The press secretary also pointed out that the congresswoman missed a Senate hearing and not a House hearing. She explained, “The House holds its own hearings on veterans issues, and Congresswoman Gabbard has been a leader in the House efforts to address issues concerning veterans, including holding numerous town halls across the state and advocating for veterans in the national media.”
In fact, in June, Gabbard, an officer in the Hawaii Army National Guard who has served two tours of combat duty in the Middle East, demanded that Wayne Pfeffer, director of the VA Pacific Islands Health Care System, be fired for “misinformation and incompetency.”
Pfeffer participated in Hirono’s hearing, and it was Gabbard’s chance to confront him and other high-ranking VA officials face-to-face to voice her displeasure.
In the Yahoo video, Gabbard does talk about veterans issues, but does not mention Pfeffer or her anger with VA leaders. But the video focuses primarily on Gabbard’s love of surfing.
— Tulsi Gabbard (@TulsiGabbard) September 19, 2014
Moody, who declined to speak with Civil Beat, explains in his story that he visited Gabbard during summer recess as part of a new Yahoo News series called Extreme Recess that aims “to document how some of Congress’ more colorful characters spend their time at home.”
The Yahoo News video also shows Gabbard and Moody enjoying shave ice — a famous Hawaii treat — at the Island Snow restaurant in Kailua. The congresswoman is also seen posing with students from nearby Kainalu Elementary School.
Yahoo News was expected to cover Hirono’s VA hearing, but the reporter didn’t show up.
In the video, Gabbard does discuss her commitment to veterans issues with Moody:
MOODY: Over the past year we’ve seen a lot of problems with the VA system, a lot veterans really struggling to get the care that they need. There’s been some changes. Has that been enough as far as you’ve seen?
GABBARD: Not even scratching the surface.
MOODY: What more needs to be done?
GABBARD: We were able to pass a bill just before Congress left session in August, and that bill sought to do some quick, short fixes. It passes a few different policy changes that could help to reshape the VA. But, really, the entire VA bureaucracy needs to be overhauled and completely reworked. I think one of the major problems that we’ve seen is a VA system that looks out first for the VA system rather than looking out for what’s best for out veterans. You end up with veterans on Maui, or on Kauai or Molokai, on these different islands, who are not being reimbursed for their travel expenses, for example, to fly to Honolulu to go and see the doctor. And you end up with something that is an incredible cost to these veterans and sometimes it is cost-prohibitive for them to go and see the doctor. It’s coming out of their pockets. It’s not right.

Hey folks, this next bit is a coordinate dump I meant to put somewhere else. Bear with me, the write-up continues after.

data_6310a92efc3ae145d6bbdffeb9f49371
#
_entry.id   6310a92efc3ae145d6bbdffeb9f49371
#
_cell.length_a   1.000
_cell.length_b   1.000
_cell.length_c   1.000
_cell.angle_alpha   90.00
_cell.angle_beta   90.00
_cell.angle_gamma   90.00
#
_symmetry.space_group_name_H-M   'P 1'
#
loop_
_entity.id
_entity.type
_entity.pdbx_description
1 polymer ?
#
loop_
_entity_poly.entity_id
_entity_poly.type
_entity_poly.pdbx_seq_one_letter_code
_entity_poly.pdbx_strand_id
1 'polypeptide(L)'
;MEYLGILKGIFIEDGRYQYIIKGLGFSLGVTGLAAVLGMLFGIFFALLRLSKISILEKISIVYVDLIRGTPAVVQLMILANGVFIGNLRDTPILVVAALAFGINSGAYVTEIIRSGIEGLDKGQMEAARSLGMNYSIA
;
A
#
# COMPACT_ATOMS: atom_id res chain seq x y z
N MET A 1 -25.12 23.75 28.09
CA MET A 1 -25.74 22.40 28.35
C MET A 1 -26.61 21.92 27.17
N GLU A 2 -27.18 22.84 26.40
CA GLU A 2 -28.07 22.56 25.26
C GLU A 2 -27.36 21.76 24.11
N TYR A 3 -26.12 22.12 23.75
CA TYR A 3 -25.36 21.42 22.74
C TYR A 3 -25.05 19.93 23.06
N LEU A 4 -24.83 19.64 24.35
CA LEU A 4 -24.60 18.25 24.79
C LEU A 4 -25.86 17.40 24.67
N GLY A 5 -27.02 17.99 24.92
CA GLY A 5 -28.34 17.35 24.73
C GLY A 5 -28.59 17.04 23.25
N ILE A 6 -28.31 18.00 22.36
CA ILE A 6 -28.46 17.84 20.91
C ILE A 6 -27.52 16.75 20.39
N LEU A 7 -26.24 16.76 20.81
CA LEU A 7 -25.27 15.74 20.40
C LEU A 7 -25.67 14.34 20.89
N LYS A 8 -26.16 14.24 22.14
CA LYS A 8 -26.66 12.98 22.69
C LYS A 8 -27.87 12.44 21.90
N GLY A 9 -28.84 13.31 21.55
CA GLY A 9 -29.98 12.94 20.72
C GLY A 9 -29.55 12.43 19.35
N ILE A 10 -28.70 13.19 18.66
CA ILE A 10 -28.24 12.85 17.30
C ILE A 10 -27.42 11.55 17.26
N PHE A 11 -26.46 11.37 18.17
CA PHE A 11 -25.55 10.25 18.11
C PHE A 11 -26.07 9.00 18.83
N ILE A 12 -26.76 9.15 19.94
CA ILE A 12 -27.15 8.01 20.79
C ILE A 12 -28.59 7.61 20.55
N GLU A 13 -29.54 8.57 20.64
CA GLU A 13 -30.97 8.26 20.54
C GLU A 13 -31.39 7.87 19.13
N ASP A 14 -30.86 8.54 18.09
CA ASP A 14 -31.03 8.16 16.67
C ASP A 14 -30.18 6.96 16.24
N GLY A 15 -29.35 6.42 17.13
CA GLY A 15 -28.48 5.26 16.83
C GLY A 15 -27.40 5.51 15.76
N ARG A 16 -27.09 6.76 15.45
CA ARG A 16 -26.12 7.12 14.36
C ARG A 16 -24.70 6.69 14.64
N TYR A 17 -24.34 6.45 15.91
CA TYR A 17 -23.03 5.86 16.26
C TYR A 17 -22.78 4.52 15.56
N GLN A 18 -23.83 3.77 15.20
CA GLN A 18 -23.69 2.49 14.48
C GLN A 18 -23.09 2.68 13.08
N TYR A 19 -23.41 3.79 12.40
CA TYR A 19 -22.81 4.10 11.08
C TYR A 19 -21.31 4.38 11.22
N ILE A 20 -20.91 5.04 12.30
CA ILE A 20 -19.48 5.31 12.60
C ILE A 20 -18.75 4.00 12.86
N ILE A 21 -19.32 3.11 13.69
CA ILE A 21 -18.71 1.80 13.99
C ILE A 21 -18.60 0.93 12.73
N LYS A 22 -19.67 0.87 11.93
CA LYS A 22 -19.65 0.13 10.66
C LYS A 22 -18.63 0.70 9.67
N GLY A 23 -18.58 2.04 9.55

Eleven days after Yahoo News published its profile, Gabbard sent out an email blast to supporters asking for campaign contributions. It was headlined “Extreme Recess” and includes a link to the surf video.
“It’s such a great feeling coming back to Hawai‘i, jumping in the ocean for a surf, and reconnecting with this amazing place I call home,” Gabbard says in the Sept. 30 request for money. “It leaves me refreshed, inspired, and motivated as I get to work fighting for our communities and beautiful ‘aina.”
Gabbard goes on to explain, “Yahoo News recently came out to Hawai‘i and made a fun video showcasing our incredible state and some of the things I am working on. So please, take a moment to check out this video, and chip in now to help me ensure we keep strong leaders in Congress to protect our incredible home.”
For the past several months our nonprofit newsroom has worked beyond our normal capacity to provide accurate information, push for accountability, amplify smart ideas and new voices, and double down on facts and context to write deeply reported local stories.
The truth is, our evolution as a public service news organization over the past 10 years has prepared us for this moment in time, when what we do matters the most.
Reader support keeps our small newsroom afloat. If you value the work of our journalists, please consider making a tax-deductible gift.